Pre-screening of sleep-disordered breathing after stroke: A systematic review

Mari Takala, Juha Puustinen, Esa Rauhala, Anu Holm

Research output: Contribution to journalReview ArticleScientificpeer-review

Abstract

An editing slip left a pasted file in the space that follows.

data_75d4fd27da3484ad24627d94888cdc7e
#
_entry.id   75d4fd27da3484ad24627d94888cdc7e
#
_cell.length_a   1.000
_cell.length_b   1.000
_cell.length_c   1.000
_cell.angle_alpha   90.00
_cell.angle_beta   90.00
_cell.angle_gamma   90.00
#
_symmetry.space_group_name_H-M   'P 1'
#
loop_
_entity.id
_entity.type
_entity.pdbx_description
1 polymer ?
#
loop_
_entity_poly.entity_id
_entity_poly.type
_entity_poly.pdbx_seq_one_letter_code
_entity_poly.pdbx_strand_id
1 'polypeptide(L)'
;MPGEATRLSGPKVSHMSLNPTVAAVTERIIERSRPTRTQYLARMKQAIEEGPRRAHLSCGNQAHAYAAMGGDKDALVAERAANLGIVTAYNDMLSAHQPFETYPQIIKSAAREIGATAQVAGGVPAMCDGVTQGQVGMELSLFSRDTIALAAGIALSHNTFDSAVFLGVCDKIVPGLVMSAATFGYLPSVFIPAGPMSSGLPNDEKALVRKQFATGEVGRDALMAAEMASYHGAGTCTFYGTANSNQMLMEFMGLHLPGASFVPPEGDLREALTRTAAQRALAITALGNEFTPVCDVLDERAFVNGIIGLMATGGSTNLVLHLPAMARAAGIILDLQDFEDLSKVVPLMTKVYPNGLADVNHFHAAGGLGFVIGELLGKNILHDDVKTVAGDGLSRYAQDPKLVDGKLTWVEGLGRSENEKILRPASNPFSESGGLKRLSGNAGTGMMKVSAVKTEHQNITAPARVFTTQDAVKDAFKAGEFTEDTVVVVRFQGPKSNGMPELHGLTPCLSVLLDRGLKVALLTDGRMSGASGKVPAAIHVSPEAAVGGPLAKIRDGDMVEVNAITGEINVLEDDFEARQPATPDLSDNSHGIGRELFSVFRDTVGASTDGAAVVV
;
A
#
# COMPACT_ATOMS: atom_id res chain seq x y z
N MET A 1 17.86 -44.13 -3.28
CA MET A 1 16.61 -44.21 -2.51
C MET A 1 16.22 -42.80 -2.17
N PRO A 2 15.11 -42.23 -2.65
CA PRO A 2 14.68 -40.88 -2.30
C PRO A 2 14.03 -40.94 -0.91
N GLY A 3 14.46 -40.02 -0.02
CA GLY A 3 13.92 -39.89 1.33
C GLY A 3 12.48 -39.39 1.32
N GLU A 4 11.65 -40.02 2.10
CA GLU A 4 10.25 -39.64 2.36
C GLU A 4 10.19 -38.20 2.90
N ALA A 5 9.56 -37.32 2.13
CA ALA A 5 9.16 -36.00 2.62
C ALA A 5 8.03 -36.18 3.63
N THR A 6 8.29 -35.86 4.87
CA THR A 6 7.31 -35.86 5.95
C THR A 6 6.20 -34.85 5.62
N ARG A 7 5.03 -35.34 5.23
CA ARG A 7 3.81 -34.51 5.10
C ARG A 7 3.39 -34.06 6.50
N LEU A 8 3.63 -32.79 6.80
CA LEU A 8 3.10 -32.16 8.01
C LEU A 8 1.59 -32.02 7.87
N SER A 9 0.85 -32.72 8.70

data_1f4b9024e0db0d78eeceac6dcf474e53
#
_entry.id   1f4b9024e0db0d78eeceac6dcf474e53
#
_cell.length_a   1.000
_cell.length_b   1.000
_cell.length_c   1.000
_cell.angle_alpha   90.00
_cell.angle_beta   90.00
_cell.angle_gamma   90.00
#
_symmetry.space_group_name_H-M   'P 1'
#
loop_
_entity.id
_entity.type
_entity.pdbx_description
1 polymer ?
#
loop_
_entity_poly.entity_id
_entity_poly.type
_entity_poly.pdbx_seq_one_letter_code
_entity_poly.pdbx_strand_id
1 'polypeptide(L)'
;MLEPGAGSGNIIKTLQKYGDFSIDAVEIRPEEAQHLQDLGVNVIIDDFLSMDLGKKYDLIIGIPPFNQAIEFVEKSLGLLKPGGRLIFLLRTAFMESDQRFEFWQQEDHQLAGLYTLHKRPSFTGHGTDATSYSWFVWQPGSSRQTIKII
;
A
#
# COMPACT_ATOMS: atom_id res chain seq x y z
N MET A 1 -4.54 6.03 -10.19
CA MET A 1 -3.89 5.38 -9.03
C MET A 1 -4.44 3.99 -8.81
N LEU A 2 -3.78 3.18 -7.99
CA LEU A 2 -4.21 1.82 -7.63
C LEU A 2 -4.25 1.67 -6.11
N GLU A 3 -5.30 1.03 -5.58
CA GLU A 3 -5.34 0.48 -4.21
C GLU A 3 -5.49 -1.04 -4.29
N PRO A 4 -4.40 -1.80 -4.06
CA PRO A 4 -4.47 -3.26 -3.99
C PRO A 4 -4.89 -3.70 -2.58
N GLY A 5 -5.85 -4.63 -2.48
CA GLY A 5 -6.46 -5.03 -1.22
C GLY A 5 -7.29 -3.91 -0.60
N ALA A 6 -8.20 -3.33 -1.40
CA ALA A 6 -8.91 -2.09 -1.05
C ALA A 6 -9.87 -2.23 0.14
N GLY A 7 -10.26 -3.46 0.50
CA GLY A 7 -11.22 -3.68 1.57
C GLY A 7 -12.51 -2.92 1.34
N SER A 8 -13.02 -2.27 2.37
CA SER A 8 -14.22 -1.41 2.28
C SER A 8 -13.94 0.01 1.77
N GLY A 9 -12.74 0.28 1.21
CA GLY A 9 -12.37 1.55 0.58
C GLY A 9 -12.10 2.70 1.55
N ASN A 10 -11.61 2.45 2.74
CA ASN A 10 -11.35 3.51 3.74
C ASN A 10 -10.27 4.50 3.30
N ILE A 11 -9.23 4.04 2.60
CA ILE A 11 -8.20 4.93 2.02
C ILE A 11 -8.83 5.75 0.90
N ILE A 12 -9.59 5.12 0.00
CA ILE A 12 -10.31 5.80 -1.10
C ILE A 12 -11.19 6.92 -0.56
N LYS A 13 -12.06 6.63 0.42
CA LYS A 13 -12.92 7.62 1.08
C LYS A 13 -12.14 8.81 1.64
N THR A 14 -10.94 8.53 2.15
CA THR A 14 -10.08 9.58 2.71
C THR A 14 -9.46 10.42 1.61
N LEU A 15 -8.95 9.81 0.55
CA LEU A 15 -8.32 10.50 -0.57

Objectives Sleep-Disordered Breathing (SDB) is frequent in stroke patients. Polysomnography (PSG) and cardiorespiratory polygraphy are used to confirm SDB, but the need for PSG exceeds the available resources for systematic testing. Therefore, a simple and robust pre-screening instrument is necessary to identify the patients with an urgent need for a targeted PSG. The aim of this systematic review was to identify and evaluate the available methods to pre-screen stroke patients possibly suffering from SDB. Materials and Methods Eleven studies out of 3,561 studies met the inclusion criteria. The selected studies assessed the efficiency of seven instruments based on the data acquired clinically or by inquiries (Berlin Questionnaire, Epworth Sleepiness Scale, SOS, Modified Sleep Apnea Scale of the Sleep Disorders Questionnaire, STOP-BANG, Four-variable Screening Tool and Multivariate Apnea Index) and three physiological measures (capnography, nocturia, nocturnal oximetry). The instruments were used to predict SDB in patients after acute or subacute stroke. Either PSG or cardiorespiratory polygraphy was used as a standard to measure SDB. Results No independent studies using the same questionnaires, methods or criteria were published reducing generalizability. Overall, the questionnaires were quite sensitive in finding SDB but not highly specific in identifying the non-affected. The physiological measures (capnography) indicated promising results in predicting SDB, but capnography is not an ideal pre-screening instrument as it requires a specialist to interpret the results. Conclusions The results of pre-screening of SDB in acute and subacute stroke patients are promising but inconsistent. The current pre-screening methods cannot readily be referred to clinicians in neurologic departments. Thus, it is necessary to conduct more research on developing novel pre-screening methods for detecting SDB after stroke.